While most modern data storage efforts (such as Google’s Nearline and Coldline) are focused on the cloud, IBM Research and Sony recently announced a major breakthrough in one of the field’s oldest technologies: sputtered magnetic tape.

Using a cartridge prototype that can fit in the palm of a hand, IBM can now store up to 330 terabytes—more than 330 million books worth—of uncompressed data. According to Techspot, that’s six times the size of the world’s largest hard drive.

At 201 gigabits of data per square inch, this is the highest areal recording density ever achieved and about 20 times the density of mainstream commercial tape drives. This new capacity surpasses IBM’s existing world record set in 2015 of 123 gigabits per square inch. To store 330TB, IBM’s newest cartridge holds more than 1 kilometer of tape.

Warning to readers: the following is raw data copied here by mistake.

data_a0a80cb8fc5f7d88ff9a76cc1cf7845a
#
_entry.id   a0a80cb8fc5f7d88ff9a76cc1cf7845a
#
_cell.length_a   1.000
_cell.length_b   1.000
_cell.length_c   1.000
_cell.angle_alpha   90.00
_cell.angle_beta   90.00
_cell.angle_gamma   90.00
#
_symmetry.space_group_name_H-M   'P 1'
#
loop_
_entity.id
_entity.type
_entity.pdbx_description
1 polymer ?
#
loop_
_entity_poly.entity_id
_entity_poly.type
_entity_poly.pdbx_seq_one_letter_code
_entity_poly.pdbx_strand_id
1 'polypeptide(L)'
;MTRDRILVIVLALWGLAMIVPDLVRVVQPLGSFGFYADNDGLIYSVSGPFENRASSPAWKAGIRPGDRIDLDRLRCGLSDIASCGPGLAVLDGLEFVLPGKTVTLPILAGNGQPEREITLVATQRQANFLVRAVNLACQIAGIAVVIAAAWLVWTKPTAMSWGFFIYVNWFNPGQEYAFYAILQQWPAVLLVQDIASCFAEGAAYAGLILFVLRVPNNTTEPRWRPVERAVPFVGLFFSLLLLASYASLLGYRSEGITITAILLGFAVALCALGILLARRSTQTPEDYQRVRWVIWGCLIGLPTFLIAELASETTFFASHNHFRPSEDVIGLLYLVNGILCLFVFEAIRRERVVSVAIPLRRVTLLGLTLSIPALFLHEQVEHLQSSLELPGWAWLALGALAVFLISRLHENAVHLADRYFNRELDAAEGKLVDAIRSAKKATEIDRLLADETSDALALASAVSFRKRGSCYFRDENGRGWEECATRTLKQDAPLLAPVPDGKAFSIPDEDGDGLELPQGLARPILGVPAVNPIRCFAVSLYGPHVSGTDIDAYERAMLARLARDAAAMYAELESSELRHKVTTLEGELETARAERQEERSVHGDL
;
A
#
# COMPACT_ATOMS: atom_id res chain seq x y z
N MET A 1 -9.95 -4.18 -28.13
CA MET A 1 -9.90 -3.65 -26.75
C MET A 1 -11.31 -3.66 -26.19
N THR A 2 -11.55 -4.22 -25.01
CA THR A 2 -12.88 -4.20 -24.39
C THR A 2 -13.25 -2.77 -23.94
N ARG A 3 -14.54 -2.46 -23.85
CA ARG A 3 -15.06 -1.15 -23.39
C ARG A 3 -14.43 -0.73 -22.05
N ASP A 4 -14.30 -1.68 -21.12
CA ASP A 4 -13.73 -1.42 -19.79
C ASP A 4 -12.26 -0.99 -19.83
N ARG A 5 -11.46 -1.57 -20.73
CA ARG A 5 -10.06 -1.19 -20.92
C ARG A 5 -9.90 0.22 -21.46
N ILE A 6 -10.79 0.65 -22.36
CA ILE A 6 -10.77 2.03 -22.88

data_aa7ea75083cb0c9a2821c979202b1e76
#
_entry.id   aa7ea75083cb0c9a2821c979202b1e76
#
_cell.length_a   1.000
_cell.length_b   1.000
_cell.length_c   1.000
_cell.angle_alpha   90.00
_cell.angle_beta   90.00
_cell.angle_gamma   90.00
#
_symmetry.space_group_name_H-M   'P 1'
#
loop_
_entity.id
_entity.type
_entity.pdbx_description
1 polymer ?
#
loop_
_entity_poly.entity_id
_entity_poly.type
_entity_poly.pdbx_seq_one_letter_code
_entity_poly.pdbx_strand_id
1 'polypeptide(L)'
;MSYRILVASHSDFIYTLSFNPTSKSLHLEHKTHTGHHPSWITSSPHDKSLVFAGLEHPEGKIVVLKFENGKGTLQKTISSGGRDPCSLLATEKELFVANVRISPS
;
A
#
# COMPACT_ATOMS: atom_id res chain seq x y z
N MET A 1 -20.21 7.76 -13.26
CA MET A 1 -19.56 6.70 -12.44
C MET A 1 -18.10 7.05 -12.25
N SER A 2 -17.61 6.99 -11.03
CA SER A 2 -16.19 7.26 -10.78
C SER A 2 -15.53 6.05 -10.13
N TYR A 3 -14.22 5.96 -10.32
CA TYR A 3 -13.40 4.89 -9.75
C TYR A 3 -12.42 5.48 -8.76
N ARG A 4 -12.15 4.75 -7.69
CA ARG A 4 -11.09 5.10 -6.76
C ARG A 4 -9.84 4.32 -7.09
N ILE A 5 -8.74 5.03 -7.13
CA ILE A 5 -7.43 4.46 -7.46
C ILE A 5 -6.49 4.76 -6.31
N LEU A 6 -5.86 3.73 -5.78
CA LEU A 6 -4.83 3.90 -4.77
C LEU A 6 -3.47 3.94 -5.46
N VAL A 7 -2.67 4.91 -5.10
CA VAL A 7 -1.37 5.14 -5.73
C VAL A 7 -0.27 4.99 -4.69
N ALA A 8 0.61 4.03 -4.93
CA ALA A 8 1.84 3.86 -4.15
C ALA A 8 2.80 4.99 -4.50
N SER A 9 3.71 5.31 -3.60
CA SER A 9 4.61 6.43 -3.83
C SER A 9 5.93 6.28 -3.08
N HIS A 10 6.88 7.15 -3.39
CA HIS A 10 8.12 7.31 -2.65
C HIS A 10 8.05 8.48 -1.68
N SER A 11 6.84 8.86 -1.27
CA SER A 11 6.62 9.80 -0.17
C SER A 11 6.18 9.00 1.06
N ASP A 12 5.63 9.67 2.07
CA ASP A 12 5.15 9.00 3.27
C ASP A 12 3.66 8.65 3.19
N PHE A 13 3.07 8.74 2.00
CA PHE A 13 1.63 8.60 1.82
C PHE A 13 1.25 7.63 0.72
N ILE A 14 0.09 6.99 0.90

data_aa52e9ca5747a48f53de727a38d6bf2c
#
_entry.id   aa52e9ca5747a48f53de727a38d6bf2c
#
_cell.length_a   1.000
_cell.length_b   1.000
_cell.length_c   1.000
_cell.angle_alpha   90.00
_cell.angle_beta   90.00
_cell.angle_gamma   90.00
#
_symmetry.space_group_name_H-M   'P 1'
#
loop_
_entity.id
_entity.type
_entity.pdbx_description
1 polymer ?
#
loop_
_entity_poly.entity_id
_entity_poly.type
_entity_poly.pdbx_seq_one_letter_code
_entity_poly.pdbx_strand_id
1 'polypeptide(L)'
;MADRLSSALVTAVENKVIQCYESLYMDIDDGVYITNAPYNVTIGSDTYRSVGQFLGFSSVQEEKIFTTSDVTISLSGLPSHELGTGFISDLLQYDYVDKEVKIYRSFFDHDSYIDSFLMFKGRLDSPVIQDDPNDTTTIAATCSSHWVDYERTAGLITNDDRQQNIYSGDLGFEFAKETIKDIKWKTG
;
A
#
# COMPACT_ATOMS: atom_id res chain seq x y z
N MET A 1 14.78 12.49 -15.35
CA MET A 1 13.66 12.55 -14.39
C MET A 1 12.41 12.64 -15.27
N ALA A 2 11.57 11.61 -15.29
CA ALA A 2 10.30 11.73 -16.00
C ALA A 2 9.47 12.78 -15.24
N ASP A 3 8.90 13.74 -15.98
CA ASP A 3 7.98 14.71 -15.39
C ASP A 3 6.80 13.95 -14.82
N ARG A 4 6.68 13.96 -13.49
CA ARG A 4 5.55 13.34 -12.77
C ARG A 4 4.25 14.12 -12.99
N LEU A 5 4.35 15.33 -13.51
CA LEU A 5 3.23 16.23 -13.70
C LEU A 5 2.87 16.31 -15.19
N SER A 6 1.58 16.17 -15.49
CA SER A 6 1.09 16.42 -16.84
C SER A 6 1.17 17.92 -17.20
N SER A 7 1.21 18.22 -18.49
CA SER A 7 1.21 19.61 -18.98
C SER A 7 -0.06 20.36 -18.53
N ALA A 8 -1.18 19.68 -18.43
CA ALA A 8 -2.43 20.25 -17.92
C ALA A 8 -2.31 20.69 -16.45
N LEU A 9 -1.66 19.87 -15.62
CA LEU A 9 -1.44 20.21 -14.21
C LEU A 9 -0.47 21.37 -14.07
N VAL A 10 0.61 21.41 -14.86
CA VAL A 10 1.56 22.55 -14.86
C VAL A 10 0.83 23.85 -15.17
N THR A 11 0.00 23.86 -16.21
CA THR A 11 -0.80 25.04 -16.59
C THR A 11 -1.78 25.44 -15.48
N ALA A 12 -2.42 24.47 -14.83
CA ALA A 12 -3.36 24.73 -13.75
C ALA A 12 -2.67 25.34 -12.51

According to a Sony press release, the high performance tape was developed “by bringing together Sony’s new magnetic tape technology employing lubricant with IBM Research – Zurich’s newly developed write/read heads, advanced servo control technologies, and innovative signal-processing algorithms.”

Magnetic tape is a strong means of storage thanks to its ability to hold high volumes of data over long periods of time, low consumption of computing power, and low cost per terabyte.

Techspot reports the milestone—IBM’s fifth storage density record since 2006—has cemented the tech firm’s plans to scale up tape storage research and development for the next decade as it seeks solutions to one the greatest big data challenges.

Photo Credit: IBM Research

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Posted by Andrew Foerch